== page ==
Revenue Royalty investors are focused on the growth of defined revenues, not reported profitability. Revenues grow when company products and services satisfy customers.
Therefore, some investors, believing in the future growth of a company’s revenues, could be interested in buying a revenue royalty from the company — a percentage of the company’s defined revenues — rather than a share of ownership.
It is possible for companies to have both investors in the ownership of the company, and also investors in the revenue growth of the company.
The equity investors would effectively be choosing to participate in the benefit being provided to the company’s stakeholders, including the local and general economies, as well as from dividends based on reported corporate profits, and on possible increases in the market valuation of the equity.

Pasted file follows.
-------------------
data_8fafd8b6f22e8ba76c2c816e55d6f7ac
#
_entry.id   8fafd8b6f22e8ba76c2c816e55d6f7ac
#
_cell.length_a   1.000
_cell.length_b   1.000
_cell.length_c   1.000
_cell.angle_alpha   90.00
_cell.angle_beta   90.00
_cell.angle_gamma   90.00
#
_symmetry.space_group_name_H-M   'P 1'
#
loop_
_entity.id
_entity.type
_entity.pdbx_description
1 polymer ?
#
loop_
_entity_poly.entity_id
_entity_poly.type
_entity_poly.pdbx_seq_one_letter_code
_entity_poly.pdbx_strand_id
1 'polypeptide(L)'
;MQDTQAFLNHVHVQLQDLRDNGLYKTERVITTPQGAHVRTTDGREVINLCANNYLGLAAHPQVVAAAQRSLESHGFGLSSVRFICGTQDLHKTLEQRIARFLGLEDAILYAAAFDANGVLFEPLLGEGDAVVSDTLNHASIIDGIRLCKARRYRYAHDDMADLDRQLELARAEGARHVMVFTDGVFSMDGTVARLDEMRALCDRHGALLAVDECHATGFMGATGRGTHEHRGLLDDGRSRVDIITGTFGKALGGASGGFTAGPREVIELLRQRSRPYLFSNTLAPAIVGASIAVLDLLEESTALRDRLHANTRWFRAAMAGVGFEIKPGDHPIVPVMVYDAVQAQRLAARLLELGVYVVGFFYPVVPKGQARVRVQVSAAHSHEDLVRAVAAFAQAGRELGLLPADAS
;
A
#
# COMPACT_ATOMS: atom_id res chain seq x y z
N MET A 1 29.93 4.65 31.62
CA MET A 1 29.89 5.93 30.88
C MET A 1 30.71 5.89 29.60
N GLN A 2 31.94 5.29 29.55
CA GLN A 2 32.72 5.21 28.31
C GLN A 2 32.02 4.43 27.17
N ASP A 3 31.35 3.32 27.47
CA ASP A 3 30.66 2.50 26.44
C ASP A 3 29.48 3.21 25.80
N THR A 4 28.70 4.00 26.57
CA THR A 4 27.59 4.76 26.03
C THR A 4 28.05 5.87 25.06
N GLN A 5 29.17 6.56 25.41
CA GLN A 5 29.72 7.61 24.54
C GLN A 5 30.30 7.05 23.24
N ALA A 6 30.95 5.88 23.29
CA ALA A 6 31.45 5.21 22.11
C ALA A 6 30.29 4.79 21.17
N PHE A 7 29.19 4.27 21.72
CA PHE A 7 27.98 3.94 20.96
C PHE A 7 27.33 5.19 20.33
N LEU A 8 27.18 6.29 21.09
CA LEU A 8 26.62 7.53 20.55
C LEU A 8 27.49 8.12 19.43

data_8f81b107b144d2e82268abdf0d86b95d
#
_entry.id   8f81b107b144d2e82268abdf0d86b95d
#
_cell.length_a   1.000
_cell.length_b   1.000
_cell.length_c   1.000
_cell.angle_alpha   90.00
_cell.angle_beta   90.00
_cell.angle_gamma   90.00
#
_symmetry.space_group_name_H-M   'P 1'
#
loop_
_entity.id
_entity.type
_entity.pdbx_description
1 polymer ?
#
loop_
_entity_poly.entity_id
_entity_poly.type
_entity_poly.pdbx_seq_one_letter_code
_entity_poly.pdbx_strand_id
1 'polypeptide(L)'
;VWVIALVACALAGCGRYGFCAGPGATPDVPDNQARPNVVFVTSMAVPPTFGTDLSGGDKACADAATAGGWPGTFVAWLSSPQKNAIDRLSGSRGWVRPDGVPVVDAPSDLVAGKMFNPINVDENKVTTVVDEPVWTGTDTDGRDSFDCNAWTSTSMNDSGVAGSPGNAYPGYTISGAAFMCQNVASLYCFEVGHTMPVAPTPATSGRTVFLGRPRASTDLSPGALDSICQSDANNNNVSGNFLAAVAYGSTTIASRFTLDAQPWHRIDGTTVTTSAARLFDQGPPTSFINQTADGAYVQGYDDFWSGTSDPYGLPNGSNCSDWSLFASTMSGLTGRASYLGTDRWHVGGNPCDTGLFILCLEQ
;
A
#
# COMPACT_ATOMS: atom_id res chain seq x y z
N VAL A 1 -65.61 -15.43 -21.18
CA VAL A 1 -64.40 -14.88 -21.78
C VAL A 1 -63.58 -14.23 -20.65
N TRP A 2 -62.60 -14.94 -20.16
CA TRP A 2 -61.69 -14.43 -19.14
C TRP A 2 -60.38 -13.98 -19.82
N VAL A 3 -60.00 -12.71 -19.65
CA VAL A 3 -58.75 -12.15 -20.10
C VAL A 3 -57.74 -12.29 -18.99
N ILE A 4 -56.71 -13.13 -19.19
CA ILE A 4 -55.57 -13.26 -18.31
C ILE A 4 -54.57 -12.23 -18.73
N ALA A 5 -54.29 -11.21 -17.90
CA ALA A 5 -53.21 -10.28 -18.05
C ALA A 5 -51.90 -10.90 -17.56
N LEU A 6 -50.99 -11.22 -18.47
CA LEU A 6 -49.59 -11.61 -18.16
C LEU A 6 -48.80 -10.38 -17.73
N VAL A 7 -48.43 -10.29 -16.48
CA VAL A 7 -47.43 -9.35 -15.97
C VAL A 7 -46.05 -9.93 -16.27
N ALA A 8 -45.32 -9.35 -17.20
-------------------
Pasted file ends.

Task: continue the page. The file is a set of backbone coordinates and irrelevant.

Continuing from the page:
Royalty investors receive or may be credited with an agreed percentage of revenues, creating an expense for the company, but without incurring equity dilution.
Indeed, for sophisticated investors, if units of the company’s royalties were publicly traded, there could be an arbitrage between the market price for the equities, and the market price for units of revenue royalty. The public trading of revenue royalty units could be used by investors to both speculate and protect their positions. By offering such choices to investors, the total attractiveness of investing in the company could increase.
Royalty issuing companies would have the benefit of raising non-equity dilutive capital, increasing their size, competitiveness and profitability, and investors in those royalties could profit from being correct in their assessment of the company’s upward trend of future revenues.
We are able to assist companies which are considering the use of royalties for their capital development.
Arthur Lipper, Chairman
British Far East Holdings Ltd.
858 793 7100
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